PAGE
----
3.3. Characterization and Quantification of Electrochemical dsDNA Assay

Apart from being polymeric binders that provide sufficient integrity of a deposited layer of MWCNTs upon electrode modification, the PnBMAx-b-PDMAEMAy diblock copolymers themselves can also act as a host matrix. Indeed, their protonated DMAEMA moieties are expected to efficiently anchor oppositely charged target analytes (here negatively charged dsDNA), thereby providing potential advantages for electrochemical measurements.

3.3.1. Optimization of Electrochemistry of dsDNA for Different Electrode Modifications

The solutions of dsDNA were prepared in 100 mM potassium phosphate with 50 mM NaCl at physiological pH value of 7.4 and were directly deposited onto the surfaces of the SPEs, which were modified by dispersions of MWCNTs in aqueous solutions of PnBMAx-b-PDMAEMAy diblock copolymers. A short preincubation for 15 min at room temperature was already sufficient for the binding of negatively charged dsDNA to the oppositely charged PDMAEMA blocks of the copolymers present on the surface of the modified SPEs. It is worth noting that the degree of protonation of the PDMAEMA block of 25 – 30% at physiological pH of 7.4 (see potentiometric titration curves given in the Figure S4) was sufficient for the strong multipoint anchoring of DNA. This corresponds to the results we already reported for the pH-dependent interaction of similar diblock copolymers deposited onto solid surfaces with enzymes and proteins [35,40,42].
DPV scanning of SPE/(PnBMAx-b-PDMAEMAy + MWCNT)/dsDNA constructs allows one to follow direct electrochemical oxidation of dsDNA. As can be seen in Figure 2a, two clear non-overlapping peaks were observed at about +600 and +900 mV, corresponding to the electrochemical oxidations of G and A residues, respectively. The observed electrooxidation potentials were similar to the values reported elsewhere [21,34,43,44,45,46]. At the same time, no peaks were found during the potential scan in the absence of dsDNA, that is, for a reference SPE/(PnBMAx-b-PDMAEMAy + MWCNT) construct. The known mechanism of electrochemical transformation of DNA involves the irreversible oxidation of G to 8-oxoguanine, while A is converted to 2-oxoadenine according to the scheme shown in Figure 2b [21,43,44,47,48,49].
The DPV responses of SPE/(PnBMAx-b-PDMAEMAy + MWCNT)/dsDNA constructs obtained for 1500 µg/mL dsDNA solution used for deposition were determined after sample preincubation for 15 min. The current responses for the electrochemical oxidation of G and A residues were measured and compared with a naked SPE and SPEs modified by 1 g/L dispersions of MWCNTs in aqueous solutions of each of the three diblock copolymers: (PnBMA40-b-PDMAEMA40 + MWCNT_1), (PnBMA40-b-PDMAEMA120 + MWCNT_1), and SPE/(PnBMA70-b-PDMAEMA120 + MWCNT_1) (Figure 1b,c,d, Table 2). As one can see, the naked SPE shows one rather weak peak at about +935 mV, which corresponds to oxidation of A residues with the current responses in the range of several nA (Table 2). Alternatively, a remarkable increase in the DPV response was found for all SPE/(PnBMAx-b-PDMAEMAy + MWCNT)/dsDNA constructs. We assume that the increase of the current responses was achieved due to an efficient dispersing of MWCNTs, which is provided by the amphiphilic nature of the diblock copolymers used. MWCNTs themselves have high specific surface area and facilitate an electron exchange between the electrode surface and nucleobases to be oxidized. Another reason is an efficient anchoring of the negatively charged DNA to the positively charged PDMAEMA blocks of the copolymers, which might increase the amount of dsDNA on the electrode surface. A comparison of the data presented in Figure 2c,d and Table 2 shows that the highest oxidative peaks were found for the SPE/(PnBMA40-b-PDMAEMA120 + MWCNT)/dsDNA construct. This finding suggests that the PnBMA40-b-PDMAEMA120 diblock copolymer possesses the optimum lengths of the hydrophobic and ionic blocks and a balance (ratio) between them to provide necessary features: good dispersibility of MWCNTs, integrity of a modifying layer, its conductivity, etc. Thus, we used the SPE/(PnBMA40-b-PDMAEMA120 + MWCNT) construct for further optimization of electrochemical experiments.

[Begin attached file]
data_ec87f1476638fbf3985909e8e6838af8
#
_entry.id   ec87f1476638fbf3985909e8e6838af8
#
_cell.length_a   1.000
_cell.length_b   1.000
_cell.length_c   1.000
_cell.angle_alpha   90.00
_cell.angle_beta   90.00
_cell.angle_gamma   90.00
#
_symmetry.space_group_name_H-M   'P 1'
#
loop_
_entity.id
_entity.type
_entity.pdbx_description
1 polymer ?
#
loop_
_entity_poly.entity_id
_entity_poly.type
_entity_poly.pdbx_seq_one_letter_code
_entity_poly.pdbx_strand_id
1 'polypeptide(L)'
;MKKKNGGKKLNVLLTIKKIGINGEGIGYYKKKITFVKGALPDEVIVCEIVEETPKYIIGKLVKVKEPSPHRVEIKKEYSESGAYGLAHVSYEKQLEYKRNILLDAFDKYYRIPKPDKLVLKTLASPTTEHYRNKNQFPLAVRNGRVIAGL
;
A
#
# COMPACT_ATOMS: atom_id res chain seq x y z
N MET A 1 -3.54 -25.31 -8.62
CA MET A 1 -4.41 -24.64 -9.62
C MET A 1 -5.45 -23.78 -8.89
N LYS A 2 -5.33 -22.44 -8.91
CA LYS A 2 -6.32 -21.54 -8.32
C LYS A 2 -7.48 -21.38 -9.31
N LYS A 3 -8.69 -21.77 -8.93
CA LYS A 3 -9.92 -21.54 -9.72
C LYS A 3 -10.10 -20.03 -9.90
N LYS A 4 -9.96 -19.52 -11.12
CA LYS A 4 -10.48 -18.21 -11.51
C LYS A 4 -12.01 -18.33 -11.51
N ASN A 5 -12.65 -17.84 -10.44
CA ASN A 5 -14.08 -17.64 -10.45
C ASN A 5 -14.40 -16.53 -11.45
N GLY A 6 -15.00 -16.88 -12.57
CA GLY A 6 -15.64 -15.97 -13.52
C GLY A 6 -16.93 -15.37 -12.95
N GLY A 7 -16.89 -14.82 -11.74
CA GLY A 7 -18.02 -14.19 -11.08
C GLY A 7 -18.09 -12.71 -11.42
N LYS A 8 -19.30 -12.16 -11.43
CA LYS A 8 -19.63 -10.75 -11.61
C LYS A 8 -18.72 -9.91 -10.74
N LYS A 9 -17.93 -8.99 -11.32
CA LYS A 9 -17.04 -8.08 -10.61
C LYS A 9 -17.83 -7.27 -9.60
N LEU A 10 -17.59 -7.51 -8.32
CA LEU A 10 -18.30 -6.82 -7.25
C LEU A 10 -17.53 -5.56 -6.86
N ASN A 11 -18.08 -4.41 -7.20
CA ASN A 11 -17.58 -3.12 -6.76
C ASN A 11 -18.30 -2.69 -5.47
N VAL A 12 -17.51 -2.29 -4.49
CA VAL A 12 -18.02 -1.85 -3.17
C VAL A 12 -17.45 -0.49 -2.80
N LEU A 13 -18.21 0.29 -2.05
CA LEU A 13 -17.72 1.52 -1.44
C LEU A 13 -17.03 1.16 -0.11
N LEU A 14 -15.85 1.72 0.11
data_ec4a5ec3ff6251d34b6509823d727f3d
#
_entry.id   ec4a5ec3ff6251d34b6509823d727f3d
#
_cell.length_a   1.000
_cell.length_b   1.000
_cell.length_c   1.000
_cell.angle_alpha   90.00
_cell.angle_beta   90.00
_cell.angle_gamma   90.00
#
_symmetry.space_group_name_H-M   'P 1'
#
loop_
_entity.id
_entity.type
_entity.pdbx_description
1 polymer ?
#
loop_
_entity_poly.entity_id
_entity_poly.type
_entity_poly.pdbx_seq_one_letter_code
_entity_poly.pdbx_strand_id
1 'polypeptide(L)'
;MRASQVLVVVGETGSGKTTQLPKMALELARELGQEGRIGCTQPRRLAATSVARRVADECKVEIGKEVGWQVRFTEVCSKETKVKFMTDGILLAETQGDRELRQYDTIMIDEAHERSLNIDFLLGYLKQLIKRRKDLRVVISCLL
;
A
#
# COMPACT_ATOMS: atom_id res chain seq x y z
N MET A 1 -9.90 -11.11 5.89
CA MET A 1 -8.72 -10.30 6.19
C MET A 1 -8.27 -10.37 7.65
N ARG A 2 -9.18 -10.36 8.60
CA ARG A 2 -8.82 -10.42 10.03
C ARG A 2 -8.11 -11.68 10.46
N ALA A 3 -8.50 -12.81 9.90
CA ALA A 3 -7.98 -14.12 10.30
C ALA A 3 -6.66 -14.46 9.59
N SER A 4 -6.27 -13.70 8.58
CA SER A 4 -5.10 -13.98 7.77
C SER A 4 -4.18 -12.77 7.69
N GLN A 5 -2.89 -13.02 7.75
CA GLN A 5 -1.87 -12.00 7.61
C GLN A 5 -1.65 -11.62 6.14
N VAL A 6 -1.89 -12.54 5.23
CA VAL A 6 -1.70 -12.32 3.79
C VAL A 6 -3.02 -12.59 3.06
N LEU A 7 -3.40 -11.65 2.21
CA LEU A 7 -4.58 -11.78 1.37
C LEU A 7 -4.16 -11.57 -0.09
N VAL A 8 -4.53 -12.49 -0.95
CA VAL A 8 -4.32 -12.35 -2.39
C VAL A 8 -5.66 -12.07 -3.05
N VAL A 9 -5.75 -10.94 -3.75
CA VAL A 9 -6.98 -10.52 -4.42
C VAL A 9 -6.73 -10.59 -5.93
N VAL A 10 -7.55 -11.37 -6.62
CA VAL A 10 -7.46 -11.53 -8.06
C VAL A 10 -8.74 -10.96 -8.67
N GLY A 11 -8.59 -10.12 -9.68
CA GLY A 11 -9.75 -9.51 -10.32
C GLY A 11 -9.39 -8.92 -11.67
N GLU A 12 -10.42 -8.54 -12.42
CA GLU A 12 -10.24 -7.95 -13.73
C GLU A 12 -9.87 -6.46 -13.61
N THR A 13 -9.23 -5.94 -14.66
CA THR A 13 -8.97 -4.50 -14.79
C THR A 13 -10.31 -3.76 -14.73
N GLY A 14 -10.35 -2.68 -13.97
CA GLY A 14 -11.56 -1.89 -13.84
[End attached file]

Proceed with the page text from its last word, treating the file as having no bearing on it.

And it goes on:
It is interesting to mention that for the SPE/(PnBMA40-b-PDMAEMA120 + MWCNT_1)/dsDNA and SPE/(PnBMA70-b-PDMAEMA120 + MWCNT_1)/dsDNA constructs, the oxidation potentials (peak positions) for electrooxidation of both G and A residues decreased for 30 – 40 mV. This finding strongly suggests facilitation of electron transfer properties for these electrode modifications, although the reason for that phenomenon is not clear yet.
Figure 3 shows the dependence of the current intensities of the DPV peaks for the electrooxidation of G and A residues on the concentration of MWCNTs in the dispersion used for modification of SPEs. The electrode modifications are denoted as SPE/(PnBMA40-b-PDMAEMA120 + MWCNT_n)/dsDNA. Generally, the dependences in Figure 3 demonstrate a similar trend; that is, the effect of the content of MWCNTs in their dispersions on the electroactive surface area (Table 1). The highest DPV response was found for electrooxidation of both G and A residues for the SPE/(PnBMA40-b-PDMAEMA120 + MWCNT_2)/dsDNA constructs. A concentration of MWCNTs of 2g/L appears to be optimal, which provides a compromise between colloidal stability of the (PnBMA40-b-PDMAEMA120 + MWCNT) dispersion (at a given composition and concentration of the diblock copolymer) and the efficiency of electron transfer processes in the fabricated SPE/ (PnBMA40-b-PDMAEMA120 + MWCNT)/dsDNA construct. As a result of optimization, the best SPE/(PnBMA40-b-PDMAEMA120 + MWCNT_2)/dsDNA modification was found and used for all further experiments.